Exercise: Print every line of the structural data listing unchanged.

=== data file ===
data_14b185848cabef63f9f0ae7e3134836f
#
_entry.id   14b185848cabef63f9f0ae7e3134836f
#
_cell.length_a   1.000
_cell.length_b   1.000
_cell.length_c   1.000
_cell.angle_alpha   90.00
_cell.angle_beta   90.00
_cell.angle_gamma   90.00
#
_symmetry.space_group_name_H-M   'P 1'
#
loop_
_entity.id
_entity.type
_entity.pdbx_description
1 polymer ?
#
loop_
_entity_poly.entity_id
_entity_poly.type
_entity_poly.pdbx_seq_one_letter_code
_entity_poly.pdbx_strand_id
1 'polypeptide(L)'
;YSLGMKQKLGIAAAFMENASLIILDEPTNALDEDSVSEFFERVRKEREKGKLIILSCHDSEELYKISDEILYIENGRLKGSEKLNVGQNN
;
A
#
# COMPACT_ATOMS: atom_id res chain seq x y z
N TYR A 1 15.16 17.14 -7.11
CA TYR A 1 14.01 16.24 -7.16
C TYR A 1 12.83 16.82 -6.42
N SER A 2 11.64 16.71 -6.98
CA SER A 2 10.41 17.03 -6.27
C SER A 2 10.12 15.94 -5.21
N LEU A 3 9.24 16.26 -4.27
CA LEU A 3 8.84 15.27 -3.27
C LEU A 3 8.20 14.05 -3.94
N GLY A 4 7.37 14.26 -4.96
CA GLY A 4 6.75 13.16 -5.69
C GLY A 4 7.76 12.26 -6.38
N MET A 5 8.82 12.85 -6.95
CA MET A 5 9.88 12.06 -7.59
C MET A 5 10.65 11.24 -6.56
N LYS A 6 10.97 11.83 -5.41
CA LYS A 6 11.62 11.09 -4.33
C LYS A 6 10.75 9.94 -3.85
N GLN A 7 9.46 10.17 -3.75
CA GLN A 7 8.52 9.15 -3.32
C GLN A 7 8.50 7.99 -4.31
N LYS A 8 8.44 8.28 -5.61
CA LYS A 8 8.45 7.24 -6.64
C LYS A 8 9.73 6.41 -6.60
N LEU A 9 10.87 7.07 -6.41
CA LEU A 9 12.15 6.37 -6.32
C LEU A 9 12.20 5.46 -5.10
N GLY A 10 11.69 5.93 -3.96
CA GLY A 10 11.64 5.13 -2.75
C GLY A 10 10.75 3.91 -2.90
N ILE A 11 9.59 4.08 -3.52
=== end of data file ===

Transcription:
data_14b185848cabef63f9f0ae7e3134836f
#
_entry.id   14b185848cabef63f9f0ae7e3134836f
#
_cell.length_a   1.000
_cell.length_b   1.000
_cell.length_c   1.000
_cell.angle_alpha   90.00
_cell.angle_beta   90.00
_cell.angle_gamma   90.00
#
_symmetry.space_group_name_H-M   'P 1'
#
loop_
_entity.id
_entity.type
_entity.pdbx_description
1 polymer ?
#
loop_
_entity_poly.entity_id
_entity_poly.type
_entity_poly.pdbx_seq_one_letter_code
_entity_poly.pdbx_strand_id
1 'polypeptide(L)'
;YSLGMKQKLGIAAAFMENASLIILDEPTNALDEDSVSEFFERVRKEREKGKLIILSCHDSEELYKISDEILYIENGRLKGSEKLNVGQNN
;
A
#
# COMPACT_ATOMS: atom_id res chain seq x y z
N TYR A 1 15.16 17.14 -7.11
CA TYR A 1 14.01 16.24 -7.16
C TYR A 1 12.83 16.82 -6.42
N SER A 2 11.64 16.71 -6.98
CA SER A 2 10.41 17.03 -6.27
C SER A 2 10.12 15.94 -5.21
N LEU A 3 9.24 16.26 -4.27
CA LEU A 3 8.84 15.27 -3.27
C LEU A 3 8.20 14.05 -3.94
N GLY A 4 7.37 14.26 -4.96
CA GLY A 4 6.75 13.16 -5.69
C GLY A 4 7.76 12.26 -6.38
N MET A 5 8.82 12.85 -6.95
CA MET A 5 9.88 12.06 -7.59
C MET A 5 10.65 11.24 -6.56
N LYS A 6 10.97 11.83 -5.41
CA LYS A 6 11.62 11.09 -4.33
C LYS A 6 10.75 9.94 -3.85
N GLN A 7 9.46 10.17 -3.75
CA GLN A 7 8.52 9.15 -3.32
C GLN A 7 8.50 7.99 -4.31
N LYS A 8 8.44 8.28 -5.61
CA LYS A 8 8.45 7.24 -6.64
C LYS A 8 9.73 6.41 -6.60
N LEU A 9 10.87 7.07 -6.41
CA LEU A 9 12.15 6.37 -6.32
C LEU A 9 12.20 5.46 -5.10
N GLY A 10 11.69 5.93 -3.96
CA GLY A 10 11.64 5.13 -2.75
C GLY A 10 10.75 3.91 -2.90
N ILE A 11 9.59 4.08 -3.52